What you need to know
- Apple Store workers in Atlanta, Georgia have filed to unionize.
- They become the first in the United States to file for a union election.
- Apple Store workers in New York City are also organizing to potentially call for a union vote.
Unionization efforts are popping up at Apple Stores across the United States.
New York City isn’t the only place that Apple Store workers are looking to unionize.
As reported by Bloomberg Law, workers at an Apple Store in Atlanta, Georgia became the first in the United States to file for a union election. The group, which included 107 employees of the Apple Store in the Cumberland Mall, filed the petition with the National Labor Relations Board after it reached the 70% in-favor threshold.
Derrick Bowles, an employee at the Cumberland Apple Store and member of the organizing committee, said that they decided to organize now because “we simply see momentum swinging the way of workers.”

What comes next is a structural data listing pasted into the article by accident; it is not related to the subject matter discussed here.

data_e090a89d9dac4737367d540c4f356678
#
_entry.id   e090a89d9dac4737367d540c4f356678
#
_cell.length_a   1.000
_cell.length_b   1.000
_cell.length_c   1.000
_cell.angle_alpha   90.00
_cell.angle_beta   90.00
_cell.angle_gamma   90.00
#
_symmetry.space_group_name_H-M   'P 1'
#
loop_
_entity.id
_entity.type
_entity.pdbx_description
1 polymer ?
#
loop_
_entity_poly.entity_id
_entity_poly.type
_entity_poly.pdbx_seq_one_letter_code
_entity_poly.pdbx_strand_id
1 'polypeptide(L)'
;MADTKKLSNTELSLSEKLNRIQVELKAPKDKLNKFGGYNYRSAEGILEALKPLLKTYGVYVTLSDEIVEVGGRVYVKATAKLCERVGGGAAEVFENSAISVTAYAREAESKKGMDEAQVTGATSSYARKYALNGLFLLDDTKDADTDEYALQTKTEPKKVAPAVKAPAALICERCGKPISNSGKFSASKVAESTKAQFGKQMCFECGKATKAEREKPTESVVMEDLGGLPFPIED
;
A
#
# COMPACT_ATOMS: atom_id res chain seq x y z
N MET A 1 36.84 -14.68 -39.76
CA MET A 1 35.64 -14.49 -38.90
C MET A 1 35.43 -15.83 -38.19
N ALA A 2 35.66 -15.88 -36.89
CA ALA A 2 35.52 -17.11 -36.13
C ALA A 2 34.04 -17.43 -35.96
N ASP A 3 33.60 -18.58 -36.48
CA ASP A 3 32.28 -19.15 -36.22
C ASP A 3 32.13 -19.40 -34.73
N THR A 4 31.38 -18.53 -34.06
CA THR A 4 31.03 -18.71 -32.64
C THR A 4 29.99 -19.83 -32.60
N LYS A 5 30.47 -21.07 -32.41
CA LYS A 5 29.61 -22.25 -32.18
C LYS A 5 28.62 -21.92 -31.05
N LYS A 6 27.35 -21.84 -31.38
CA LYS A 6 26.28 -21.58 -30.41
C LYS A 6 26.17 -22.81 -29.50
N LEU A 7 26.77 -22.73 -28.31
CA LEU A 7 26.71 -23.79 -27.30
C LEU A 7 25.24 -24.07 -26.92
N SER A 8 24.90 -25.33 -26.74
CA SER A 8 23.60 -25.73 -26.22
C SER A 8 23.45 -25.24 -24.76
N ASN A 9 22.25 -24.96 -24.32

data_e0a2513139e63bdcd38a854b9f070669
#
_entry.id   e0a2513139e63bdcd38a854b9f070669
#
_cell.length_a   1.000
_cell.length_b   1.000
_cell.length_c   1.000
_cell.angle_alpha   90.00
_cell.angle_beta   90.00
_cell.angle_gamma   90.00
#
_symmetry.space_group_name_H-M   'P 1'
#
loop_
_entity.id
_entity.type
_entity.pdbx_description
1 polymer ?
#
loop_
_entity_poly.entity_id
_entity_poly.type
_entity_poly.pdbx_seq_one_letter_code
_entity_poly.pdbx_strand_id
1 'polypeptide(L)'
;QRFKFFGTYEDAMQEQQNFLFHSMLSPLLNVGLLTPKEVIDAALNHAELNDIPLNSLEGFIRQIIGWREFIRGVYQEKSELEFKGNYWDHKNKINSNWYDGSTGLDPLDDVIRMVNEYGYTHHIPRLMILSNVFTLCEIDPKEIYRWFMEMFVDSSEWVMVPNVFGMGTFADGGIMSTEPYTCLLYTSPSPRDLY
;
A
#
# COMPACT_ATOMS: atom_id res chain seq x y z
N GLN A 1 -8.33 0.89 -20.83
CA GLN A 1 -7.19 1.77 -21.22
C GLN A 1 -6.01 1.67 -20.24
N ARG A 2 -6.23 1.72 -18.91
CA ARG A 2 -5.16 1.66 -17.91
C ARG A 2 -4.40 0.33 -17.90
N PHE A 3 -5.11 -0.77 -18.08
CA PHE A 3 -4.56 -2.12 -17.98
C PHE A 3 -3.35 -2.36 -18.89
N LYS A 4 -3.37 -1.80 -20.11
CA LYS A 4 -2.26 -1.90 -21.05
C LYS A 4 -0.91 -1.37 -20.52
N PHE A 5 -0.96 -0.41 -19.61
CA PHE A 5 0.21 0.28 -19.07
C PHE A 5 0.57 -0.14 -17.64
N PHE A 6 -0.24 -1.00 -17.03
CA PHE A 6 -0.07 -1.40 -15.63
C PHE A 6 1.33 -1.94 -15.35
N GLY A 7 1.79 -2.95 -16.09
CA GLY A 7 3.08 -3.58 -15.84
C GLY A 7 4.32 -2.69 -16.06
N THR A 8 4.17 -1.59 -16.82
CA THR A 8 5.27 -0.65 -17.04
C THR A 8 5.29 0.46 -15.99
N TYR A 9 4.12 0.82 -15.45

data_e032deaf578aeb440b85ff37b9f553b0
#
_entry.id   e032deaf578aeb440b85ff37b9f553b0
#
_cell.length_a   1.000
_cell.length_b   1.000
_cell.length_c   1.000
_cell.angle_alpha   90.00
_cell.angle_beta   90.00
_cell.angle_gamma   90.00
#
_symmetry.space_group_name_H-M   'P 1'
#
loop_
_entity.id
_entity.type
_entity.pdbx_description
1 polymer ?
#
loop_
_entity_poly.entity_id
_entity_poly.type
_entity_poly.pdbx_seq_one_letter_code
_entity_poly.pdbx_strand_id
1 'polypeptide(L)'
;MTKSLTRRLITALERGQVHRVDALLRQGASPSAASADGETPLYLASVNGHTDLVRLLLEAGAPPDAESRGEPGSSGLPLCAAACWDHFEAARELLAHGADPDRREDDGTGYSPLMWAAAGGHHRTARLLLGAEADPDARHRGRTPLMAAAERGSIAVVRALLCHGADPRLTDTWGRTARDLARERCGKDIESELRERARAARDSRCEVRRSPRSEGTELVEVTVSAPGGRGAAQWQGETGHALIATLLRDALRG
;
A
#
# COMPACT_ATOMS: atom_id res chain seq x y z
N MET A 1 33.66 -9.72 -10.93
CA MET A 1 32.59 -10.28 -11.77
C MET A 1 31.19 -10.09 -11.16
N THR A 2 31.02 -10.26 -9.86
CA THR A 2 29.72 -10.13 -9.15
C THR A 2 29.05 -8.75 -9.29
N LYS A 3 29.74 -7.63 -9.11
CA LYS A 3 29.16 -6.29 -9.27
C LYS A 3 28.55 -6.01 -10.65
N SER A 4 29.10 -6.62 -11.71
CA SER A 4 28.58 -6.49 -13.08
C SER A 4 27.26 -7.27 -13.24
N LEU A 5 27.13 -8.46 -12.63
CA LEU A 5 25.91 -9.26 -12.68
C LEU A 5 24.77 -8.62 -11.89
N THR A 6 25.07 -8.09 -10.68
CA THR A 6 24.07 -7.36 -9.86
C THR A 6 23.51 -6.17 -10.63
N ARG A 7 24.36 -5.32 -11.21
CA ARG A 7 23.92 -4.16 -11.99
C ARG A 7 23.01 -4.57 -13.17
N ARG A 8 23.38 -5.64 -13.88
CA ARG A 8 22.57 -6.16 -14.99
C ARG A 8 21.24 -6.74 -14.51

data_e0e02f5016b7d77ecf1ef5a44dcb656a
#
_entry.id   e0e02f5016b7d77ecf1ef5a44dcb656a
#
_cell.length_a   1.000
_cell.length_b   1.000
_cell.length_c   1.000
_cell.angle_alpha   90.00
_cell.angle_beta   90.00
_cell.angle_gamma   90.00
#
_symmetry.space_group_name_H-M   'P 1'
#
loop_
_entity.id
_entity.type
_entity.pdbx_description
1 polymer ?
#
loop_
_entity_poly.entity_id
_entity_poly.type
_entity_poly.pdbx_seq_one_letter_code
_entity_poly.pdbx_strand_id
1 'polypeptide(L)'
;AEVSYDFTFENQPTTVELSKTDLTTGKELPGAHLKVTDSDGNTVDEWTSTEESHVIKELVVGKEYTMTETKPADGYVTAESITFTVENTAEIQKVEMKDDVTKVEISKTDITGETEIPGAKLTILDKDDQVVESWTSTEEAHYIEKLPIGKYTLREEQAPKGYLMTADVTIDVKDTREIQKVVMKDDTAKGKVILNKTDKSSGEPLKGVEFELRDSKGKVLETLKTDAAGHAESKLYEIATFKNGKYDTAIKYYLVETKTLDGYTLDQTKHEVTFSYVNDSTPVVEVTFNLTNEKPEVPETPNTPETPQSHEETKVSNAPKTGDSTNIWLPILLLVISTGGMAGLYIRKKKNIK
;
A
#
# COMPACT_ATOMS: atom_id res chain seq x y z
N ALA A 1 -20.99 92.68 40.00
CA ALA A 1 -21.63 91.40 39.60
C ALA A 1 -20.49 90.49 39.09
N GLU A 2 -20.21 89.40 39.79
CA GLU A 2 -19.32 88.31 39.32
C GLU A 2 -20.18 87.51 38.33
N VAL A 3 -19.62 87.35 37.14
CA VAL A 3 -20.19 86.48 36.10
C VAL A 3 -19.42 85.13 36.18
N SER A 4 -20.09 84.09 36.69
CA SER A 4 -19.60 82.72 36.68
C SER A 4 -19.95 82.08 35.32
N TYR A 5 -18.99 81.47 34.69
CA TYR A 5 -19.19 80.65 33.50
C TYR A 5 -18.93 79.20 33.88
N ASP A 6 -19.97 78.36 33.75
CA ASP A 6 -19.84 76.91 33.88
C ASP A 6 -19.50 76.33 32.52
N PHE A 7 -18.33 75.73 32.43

“Right now, I think, is the right time because we simply see momentum swinging the way of workers. As we sat back and re-evaluated, what we realized is that we love being at Apple—and leaving Apple, that’s not something any of us wants to do. But improving it is something we wanted to do.”
An election for unionization has been proposed to take place between May 5th and 7th. If formed, the group would be called the Apple Workers Union. They are currently demanding a base salary increase to $28 per hour as well as increased raises and larger profit sharing that matches the company’s benefits for corporate employees.
In a statement, an Apple spokesperson said that the company is “pleased to offer very strong compensation and benefits for full-time and part time employees, including health care, tuition reimbursement, new parental leave, paid family leave, annual stock grants and many other benefits.”
The news follows that of another organizing effort occurring with Apple Store employees at the company’s flagship location in Grand Central Station, New York City. While that group has not filed formally for unionization yet, they are organizing toward such a move.